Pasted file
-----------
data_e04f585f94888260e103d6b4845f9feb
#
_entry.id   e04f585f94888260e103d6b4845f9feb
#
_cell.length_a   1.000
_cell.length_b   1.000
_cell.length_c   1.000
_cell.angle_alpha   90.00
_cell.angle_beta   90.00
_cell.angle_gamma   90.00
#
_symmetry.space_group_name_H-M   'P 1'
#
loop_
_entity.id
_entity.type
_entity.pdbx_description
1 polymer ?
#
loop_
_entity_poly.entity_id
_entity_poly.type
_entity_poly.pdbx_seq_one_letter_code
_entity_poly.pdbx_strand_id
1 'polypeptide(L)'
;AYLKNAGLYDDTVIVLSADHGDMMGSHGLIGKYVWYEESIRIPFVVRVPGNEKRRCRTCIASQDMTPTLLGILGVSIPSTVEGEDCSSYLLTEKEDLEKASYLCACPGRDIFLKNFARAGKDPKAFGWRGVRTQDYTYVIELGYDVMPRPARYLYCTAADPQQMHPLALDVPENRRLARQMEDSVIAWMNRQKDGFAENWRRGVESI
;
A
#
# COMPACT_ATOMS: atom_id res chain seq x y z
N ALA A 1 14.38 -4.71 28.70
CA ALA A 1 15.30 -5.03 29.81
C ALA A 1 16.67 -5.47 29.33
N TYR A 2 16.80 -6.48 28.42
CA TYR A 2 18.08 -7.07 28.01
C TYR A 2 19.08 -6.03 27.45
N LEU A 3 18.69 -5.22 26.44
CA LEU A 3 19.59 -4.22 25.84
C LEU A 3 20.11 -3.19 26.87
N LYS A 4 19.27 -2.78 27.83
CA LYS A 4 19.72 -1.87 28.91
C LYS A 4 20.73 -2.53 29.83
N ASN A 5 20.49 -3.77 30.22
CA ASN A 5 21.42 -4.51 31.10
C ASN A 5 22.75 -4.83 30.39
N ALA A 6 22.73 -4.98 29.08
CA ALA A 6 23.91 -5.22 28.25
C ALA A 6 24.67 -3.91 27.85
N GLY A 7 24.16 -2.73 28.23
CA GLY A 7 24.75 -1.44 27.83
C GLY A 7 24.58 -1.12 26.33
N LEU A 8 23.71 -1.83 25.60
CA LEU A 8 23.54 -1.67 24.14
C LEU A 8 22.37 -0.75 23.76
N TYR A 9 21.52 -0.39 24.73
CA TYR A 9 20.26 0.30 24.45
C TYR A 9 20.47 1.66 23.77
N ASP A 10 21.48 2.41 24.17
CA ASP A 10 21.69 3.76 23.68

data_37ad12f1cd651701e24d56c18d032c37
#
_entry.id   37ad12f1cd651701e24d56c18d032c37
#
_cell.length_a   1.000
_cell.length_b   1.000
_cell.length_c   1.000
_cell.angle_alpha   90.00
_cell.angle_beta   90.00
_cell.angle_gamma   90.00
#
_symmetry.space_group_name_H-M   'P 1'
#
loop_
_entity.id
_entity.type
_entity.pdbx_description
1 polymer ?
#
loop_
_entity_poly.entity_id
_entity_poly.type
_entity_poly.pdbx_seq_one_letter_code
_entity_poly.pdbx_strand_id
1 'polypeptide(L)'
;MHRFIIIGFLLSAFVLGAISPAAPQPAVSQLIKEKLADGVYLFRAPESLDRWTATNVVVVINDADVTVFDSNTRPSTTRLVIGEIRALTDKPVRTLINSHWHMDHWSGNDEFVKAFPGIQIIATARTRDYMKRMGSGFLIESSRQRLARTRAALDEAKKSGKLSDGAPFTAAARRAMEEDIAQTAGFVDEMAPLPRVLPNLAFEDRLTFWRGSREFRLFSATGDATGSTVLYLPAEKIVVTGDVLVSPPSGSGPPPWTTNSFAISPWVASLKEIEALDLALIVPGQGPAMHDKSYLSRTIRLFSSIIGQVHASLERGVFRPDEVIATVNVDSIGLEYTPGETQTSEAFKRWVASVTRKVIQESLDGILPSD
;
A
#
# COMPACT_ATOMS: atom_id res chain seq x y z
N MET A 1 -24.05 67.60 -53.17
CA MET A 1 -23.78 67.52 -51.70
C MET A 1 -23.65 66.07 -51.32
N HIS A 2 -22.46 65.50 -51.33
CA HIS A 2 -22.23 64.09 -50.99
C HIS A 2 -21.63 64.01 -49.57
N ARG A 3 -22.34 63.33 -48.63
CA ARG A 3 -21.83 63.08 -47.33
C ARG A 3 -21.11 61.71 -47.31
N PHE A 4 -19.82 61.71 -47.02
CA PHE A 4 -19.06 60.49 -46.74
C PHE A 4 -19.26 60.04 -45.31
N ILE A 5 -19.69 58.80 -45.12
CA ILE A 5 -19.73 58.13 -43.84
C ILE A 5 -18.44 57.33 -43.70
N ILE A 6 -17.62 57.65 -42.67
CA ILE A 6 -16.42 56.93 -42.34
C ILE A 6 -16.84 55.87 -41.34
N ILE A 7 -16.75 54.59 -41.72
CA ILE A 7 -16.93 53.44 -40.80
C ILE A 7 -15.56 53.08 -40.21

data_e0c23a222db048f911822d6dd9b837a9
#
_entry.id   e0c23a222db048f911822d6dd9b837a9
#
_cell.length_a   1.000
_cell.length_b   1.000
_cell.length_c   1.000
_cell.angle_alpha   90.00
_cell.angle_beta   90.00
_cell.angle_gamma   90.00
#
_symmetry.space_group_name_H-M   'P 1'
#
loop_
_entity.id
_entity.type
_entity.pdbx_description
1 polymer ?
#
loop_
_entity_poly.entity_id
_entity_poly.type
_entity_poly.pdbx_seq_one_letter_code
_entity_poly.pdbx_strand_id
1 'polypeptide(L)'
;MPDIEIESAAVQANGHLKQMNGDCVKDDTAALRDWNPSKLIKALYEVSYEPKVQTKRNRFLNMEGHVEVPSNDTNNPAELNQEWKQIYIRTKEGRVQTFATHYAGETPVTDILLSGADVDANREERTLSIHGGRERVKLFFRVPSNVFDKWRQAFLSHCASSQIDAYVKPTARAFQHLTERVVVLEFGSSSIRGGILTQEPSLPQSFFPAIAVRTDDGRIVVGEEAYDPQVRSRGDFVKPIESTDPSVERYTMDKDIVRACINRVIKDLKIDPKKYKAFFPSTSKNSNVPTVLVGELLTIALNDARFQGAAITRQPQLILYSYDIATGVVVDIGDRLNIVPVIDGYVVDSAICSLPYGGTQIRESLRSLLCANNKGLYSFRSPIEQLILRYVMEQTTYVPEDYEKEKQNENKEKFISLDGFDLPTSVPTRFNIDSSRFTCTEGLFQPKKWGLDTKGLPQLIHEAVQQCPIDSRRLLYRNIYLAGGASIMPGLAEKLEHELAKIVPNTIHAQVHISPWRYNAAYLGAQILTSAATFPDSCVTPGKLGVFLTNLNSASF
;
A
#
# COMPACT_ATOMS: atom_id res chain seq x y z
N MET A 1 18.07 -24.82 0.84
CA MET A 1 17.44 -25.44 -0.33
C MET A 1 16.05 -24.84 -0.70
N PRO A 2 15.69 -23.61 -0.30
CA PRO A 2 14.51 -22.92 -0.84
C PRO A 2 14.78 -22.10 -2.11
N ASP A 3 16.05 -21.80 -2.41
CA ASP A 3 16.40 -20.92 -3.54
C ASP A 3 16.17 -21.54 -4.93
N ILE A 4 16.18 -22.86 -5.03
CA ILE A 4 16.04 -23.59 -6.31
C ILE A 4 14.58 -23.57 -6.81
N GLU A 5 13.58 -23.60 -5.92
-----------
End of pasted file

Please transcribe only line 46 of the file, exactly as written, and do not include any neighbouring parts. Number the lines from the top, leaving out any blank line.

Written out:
N ALA A 6 22.73 -4.98 29.08